October 07, 1991 12:00 PM

AS A TRACK-SCHOLARSHIP STUDENT AT Oklahoma State University 10 years ago, Garth Brooks hardly looked like the Man Who Would Be King of Country. A cannon-armed 6’1″, 225 lbs., he hurled javelins 200 feet and bench-pressed the combined body weights of Randy Travis and Dwight Yoakam—300-plus lbs. He studied advertising in class and picked tunes around campus. His dreams then were more likely about gold medals and the Olympics than gold records and the Opry.

But those dreams of jock glory ended when Brooks failed to make the Big Eight Conference finals in his senior year. “A coach came by and said, ‘Well, now you can get on with what matters in life,’ ” he recalls. “I wondered, ‘What the hell could that be?’ ”

His wonderin’s over now. Brooks, 29, reigns over the resurgent Nashville of the ’90s as Garth the Gargantuan, country music’s most awesome commercial giant. Last week his newest release, Ropin’ the Wind, made music history by becoming the first album to enter both Billboard’s country and pop charts at No. 1. Since debuting a short 2½ years ago, in fact, Brooks has moved more records with greater velocity than anyone ever in Nashville: The combined sales of Garth Brooks, his second album, No Fences, and Ropin’ should approach a staggering 10 million units by year’s end.

In part, his ascent reflects country’s growing radio reach, which has stretched 33 percent to 2,400 stations nationwide since Urban Cowboy gave country and western a swift kick 11 years ago. With the country format now enjoying as big an audience as Top 40’s, Nashville—with its younger, more cosmopolitan sensibility—is no longer “ghettoized,” as Billboard Editor-in-Chief Timothy White puts it. “Today’s generation buys Garth the way they’d buy Sting or Jesus Jones or Tom Petty, because they like him, not because he’s country,” says White. “And it’s everywhere—in West Coast beach towns, Buffalo and New York City. Country-artists see themselves on a much bigger landscape.”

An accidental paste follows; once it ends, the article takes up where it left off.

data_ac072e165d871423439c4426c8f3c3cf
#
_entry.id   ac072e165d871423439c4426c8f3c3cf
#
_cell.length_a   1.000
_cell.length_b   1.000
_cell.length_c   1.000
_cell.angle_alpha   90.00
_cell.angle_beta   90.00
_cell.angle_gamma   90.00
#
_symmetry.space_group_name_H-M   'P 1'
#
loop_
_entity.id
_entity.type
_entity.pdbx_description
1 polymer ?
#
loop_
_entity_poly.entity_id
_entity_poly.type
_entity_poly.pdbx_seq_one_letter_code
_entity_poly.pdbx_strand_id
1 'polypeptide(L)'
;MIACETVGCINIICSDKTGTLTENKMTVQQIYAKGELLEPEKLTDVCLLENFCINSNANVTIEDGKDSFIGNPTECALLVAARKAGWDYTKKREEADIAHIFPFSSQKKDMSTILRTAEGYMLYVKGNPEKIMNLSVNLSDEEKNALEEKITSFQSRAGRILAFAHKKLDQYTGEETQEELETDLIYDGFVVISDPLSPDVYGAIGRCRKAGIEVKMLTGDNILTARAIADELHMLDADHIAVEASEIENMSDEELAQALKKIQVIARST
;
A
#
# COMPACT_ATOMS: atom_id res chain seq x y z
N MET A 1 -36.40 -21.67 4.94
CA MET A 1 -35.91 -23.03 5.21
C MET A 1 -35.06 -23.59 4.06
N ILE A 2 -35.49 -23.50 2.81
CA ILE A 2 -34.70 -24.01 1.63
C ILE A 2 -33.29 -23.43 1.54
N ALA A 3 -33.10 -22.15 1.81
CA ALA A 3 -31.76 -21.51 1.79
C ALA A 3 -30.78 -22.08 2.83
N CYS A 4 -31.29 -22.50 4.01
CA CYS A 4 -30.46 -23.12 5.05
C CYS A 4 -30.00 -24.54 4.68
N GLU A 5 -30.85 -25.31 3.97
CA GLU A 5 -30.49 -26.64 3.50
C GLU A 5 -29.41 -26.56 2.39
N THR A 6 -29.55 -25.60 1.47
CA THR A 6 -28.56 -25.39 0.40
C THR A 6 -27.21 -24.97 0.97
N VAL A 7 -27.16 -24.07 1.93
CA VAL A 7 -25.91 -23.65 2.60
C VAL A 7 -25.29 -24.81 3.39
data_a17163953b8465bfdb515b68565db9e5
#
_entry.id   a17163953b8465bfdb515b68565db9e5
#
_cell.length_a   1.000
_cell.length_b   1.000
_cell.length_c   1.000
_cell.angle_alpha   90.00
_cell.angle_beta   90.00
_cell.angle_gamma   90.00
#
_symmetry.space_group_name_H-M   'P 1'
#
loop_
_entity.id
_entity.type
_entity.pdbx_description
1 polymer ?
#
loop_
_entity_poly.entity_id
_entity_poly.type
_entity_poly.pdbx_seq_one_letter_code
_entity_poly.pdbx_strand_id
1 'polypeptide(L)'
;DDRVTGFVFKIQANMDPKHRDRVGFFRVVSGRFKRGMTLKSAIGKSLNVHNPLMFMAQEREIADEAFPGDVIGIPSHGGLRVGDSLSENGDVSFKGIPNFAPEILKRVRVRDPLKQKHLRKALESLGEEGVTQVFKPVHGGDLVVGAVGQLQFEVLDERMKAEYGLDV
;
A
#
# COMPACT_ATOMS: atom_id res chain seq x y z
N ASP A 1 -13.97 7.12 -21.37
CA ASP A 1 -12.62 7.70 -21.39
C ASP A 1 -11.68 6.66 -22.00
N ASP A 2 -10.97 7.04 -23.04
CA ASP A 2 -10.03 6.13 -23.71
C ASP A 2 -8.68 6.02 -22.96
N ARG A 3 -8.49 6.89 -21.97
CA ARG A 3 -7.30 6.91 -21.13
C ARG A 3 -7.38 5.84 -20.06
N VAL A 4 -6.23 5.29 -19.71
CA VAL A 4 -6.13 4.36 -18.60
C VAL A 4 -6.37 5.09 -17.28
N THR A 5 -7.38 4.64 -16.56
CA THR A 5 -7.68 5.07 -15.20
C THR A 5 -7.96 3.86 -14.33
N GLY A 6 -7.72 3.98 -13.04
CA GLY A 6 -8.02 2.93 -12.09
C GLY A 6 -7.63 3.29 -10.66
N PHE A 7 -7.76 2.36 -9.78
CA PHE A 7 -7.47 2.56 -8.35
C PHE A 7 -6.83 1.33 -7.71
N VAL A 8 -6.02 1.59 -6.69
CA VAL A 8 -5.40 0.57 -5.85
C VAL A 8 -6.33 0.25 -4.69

And Brooks owns more of that turf than anyone. “Rodeo,” his new record’s first single, seems likely to become his eighth consecutive No. 1 hit; he is setting records for concert attendance all over the U.S., and this week he is up for five Country Music Association Awards, including Entertainer of the Year, best single (“Friends in Low Places”) and best video (“The Thunder Rolls”).

With his pensive, pale-blue eyes, sanitized cable-ready cowboy looks and aw-shucks modesty, Brooks seems perfectly cast as the Franchise in the new Nashville. “What bothers me is that all success stories have dues to be paid,” he worries. “I haven’t paid mine. So I’m wonderin’, ‘Am I gonna go through holy hell up ahead?’ ”

To some extent, he already has. First there was a personal low, a marital moment of truth that prompted Garth to clean up his act or lose his wife, Sandy, 26. And this year there was also a professional setback when Brooks found his graphic “The Thunder Rolls” video, dealing with adultery, domestic violence and a woman’s revenge, banned on cable-TV’s country-music channels, TNN and CMT. It was an unexpected slight that left him “crushed, think-in’ to hell with it, I’m gettin’ out, it hurt so bad.”